To explain the mechanism for induction and production of specific antibodies found in the newborn already at birth, without previous known exposure to the antigen, we chose a model that presumably excluded the possibility of specific antibodies being transferred from the mother to the fetus. Specific IgG, IgA, and IgM antibodies against Escherichia coli and poliovirus antigens were determined with ELISA in serum, saliva, and amniotic fluid from hypogammaglobulinemic and IgA-deficient mothers as well as in cord serum, saliva, and meconium from their offspring. All the mothers lacked IgA and some also lacked IgM antibodies, which were found in their healthy newborns. The amniotic fluid from a hypogammaglobulinemic mother lacking IgA contained small amounts of IgA antibodies, which were also found in the neonate, suggesting a fetal origin. There was evidence for the presence of antiidiotypic antibodies to poliovirus in the cord sera. We propose that idiotypic and/or antiidiotypic IgG antibodies transferred via the placenta from the mother to the fetus can initiate specific immune responses seen in the newborn. Thus, it may be that transplacental IgG not only passively protects the newborn, but also actively primes the fetus during fetal life via its content of idiotypic and/or antiidiotypic antibodies.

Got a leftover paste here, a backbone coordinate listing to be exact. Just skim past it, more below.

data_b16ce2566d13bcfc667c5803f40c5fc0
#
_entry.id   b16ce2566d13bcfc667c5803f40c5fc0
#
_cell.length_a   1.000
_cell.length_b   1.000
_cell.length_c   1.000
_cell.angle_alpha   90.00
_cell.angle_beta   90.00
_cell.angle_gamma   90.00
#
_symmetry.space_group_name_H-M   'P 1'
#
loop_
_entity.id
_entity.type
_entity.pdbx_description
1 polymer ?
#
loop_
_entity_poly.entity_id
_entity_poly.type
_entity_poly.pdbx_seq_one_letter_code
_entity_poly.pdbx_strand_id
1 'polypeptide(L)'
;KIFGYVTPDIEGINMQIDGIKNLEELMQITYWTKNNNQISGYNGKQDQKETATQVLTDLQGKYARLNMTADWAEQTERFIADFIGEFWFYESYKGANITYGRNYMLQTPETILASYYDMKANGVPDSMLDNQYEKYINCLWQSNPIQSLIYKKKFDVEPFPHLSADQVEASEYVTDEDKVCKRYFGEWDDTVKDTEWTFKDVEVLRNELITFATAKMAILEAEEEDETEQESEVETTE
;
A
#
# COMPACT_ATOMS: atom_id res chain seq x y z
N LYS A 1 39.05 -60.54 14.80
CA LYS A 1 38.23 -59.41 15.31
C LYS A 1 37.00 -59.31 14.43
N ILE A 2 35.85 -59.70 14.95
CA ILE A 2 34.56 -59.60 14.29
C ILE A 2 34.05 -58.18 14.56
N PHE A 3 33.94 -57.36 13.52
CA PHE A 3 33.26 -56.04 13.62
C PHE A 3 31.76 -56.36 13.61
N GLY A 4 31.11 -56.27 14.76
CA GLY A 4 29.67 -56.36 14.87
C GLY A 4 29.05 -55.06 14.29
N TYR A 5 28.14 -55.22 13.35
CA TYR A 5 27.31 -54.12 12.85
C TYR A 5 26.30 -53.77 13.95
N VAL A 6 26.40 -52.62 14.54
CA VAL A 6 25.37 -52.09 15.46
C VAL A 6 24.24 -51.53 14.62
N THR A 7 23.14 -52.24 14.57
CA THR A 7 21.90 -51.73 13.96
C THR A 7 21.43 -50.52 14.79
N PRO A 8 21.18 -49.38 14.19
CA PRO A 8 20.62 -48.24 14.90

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Pediatric Research: international journal of human developmental biology
Erasmus MC: University Medical Center Rotterdam

Hahn-Zoric, M., Carlsson, B., Björkander, J., Osterhaus, A., Mellander, L., & Hanson, L. A. (1992). Presence of non-maternal antibodies in newborns of mothers with antibody deficiencies. Pediatric Research: international journal of human developmental biology, 32, 150–154. Retrieved from